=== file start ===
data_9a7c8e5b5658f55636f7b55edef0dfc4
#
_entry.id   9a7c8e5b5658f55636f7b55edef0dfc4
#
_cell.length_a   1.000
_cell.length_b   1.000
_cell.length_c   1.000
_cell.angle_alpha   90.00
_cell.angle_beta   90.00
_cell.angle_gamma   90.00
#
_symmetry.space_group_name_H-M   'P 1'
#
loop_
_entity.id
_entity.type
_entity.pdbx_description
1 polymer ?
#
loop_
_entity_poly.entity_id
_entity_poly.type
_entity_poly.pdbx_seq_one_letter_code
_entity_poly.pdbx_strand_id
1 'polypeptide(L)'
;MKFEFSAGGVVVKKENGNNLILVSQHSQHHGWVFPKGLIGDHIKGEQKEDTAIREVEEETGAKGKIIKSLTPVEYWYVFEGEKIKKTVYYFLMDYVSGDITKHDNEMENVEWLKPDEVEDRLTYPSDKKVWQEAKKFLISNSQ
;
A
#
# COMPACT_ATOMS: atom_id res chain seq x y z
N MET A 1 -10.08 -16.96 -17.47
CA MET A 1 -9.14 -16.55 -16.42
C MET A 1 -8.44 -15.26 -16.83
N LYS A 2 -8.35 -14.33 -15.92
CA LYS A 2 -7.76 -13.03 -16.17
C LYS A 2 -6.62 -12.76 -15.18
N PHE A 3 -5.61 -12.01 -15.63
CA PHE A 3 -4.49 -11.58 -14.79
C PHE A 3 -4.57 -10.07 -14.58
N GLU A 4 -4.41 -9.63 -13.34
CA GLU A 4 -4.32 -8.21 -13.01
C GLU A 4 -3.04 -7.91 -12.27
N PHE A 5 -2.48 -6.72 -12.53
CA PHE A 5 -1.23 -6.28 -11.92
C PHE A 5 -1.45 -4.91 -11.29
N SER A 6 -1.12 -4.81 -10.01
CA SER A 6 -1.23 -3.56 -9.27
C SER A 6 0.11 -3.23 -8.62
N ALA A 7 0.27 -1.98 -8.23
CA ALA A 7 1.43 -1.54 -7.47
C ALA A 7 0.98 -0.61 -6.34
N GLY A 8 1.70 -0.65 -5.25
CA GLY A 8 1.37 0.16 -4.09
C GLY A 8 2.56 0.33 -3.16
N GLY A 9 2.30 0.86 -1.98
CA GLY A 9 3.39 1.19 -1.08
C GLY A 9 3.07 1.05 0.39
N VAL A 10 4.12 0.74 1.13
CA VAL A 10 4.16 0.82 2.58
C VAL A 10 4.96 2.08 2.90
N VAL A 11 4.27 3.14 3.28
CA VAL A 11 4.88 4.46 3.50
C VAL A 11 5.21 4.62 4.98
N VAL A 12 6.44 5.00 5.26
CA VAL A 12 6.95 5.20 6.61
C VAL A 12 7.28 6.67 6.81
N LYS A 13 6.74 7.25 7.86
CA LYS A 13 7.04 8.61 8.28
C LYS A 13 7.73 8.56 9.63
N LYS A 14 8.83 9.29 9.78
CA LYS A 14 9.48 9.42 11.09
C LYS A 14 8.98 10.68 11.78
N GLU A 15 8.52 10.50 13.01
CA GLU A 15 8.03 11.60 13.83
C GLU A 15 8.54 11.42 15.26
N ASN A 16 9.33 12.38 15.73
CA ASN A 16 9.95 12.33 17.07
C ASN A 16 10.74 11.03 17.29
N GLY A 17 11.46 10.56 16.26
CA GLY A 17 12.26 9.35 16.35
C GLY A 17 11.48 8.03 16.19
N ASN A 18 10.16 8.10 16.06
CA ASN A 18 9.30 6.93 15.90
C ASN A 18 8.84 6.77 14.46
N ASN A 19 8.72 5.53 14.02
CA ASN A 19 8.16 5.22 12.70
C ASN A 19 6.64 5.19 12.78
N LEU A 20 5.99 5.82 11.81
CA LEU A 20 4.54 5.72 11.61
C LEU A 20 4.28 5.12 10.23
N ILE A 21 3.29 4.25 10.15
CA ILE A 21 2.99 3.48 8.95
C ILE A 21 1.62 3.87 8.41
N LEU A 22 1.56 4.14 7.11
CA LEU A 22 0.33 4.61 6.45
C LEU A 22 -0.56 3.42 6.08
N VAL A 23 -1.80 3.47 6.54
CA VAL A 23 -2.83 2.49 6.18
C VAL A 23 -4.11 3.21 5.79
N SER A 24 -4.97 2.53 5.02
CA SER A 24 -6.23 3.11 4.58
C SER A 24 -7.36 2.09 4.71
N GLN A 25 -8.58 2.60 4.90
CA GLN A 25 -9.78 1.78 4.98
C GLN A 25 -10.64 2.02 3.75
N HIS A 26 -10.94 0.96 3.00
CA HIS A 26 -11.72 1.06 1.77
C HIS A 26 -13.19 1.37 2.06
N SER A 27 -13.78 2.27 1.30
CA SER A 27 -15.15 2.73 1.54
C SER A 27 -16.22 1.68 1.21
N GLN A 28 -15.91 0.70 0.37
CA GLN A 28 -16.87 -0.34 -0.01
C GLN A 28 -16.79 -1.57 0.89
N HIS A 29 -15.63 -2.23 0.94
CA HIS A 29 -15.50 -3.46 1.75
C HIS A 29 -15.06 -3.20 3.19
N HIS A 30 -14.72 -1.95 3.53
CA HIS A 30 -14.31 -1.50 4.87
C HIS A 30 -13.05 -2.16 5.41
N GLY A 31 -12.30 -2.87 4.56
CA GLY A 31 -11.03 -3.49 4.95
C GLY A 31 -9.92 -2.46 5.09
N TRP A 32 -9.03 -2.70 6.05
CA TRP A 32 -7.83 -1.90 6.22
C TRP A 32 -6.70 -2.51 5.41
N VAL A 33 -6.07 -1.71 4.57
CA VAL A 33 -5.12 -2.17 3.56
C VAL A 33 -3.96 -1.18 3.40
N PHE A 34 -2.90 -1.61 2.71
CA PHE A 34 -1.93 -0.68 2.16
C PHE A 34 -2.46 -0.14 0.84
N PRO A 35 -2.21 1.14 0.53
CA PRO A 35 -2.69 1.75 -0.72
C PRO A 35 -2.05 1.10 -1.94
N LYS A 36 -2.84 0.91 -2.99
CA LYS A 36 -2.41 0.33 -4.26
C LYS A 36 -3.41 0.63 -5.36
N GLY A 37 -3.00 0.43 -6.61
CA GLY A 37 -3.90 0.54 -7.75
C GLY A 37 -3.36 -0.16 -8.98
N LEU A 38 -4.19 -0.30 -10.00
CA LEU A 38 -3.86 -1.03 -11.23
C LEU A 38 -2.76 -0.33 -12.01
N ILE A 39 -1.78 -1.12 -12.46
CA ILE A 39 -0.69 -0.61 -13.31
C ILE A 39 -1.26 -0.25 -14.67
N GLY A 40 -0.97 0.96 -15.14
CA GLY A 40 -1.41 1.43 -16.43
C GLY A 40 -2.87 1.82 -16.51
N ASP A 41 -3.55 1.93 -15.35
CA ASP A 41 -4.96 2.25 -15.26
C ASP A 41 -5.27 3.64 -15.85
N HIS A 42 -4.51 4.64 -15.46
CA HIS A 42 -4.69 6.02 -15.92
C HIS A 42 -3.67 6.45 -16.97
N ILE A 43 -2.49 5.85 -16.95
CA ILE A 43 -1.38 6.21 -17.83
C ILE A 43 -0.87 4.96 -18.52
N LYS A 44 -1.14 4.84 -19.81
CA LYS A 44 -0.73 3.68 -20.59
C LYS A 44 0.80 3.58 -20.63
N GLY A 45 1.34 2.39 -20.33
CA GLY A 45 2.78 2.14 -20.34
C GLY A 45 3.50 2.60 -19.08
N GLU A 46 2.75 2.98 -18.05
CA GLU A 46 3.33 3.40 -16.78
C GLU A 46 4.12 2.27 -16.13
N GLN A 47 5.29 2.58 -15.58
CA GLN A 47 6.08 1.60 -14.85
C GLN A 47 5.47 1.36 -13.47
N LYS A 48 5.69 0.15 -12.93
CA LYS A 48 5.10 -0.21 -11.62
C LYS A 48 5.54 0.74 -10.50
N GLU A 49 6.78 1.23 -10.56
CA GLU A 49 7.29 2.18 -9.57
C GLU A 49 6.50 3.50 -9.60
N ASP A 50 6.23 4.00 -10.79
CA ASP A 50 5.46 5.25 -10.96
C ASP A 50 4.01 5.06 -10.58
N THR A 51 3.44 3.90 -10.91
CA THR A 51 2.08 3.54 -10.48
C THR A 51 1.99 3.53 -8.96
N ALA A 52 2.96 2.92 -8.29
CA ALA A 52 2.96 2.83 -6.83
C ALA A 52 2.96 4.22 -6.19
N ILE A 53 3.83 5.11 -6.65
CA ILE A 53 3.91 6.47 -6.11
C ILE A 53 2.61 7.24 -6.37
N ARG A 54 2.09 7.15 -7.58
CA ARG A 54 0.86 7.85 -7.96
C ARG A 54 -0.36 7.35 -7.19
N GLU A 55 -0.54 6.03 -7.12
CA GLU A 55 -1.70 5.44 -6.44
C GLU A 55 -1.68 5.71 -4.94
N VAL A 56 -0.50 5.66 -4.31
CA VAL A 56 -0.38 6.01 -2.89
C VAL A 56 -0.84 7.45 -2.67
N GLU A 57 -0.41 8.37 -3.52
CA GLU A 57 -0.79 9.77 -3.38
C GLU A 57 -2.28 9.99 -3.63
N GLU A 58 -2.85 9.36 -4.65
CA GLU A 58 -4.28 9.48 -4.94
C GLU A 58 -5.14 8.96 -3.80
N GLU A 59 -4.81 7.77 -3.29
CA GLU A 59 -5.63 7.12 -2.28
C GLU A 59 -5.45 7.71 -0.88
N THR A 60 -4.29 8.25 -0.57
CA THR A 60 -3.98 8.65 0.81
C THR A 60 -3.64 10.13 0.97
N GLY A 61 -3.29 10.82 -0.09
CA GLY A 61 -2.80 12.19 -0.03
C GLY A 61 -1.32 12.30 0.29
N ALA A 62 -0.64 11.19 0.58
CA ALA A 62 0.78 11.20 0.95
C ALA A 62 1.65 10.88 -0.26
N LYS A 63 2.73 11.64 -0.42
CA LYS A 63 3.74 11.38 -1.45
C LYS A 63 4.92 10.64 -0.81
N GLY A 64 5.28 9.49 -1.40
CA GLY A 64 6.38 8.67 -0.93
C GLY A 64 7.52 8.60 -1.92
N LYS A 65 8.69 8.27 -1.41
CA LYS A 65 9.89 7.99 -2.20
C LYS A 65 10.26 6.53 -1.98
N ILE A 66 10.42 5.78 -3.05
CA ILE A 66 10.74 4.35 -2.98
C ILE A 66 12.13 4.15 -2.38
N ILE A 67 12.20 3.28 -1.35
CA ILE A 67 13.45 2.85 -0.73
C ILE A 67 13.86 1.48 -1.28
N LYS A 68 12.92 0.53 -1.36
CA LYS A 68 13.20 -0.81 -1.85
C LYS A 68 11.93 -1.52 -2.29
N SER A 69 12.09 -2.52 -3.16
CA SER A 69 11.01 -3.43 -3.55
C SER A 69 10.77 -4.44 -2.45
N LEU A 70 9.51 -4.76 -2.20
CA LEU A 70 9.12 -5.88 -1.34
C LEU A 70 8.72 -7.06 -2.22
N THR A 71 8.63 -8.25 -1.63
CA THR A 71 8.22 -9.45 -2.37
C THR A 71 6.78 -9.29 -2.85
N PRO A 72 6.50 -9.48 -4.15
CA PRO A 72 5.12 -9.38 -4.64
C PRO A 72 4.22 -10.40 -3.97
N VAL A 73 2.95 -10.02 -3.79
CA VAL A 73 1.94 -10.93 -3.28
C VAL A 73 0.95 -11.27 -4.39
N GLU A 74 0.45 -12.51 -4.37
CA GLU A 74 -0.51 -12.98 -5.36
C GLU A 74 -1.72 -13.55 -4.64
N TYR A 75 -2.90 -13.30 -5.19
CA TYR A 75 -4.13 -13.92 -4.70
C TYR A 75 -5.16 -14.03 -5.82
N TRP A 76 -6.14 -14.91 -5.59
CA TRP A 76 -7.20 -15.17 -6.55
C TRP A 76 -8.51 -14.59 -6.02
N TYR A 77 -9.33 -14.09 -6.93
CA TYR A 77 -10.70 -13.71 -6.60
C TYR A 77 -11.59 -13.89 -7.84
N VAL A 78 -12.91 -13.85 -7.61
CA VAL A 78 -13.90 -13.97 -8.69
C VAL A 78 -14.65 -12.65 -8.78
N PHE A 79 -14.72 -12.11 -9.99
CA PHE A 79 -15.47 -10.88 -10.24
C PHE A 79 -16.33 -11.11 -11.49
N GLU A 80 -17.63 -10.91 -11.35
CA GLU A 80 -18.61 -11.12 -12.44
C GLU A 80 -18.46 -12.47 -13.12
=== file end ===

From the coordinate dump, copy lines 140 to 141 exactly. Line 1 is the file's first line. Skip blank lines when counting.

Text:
CA GLY A 37 -3.90 0.54 -7.75
C GLY A 37 -3.36 -0.16 -8.98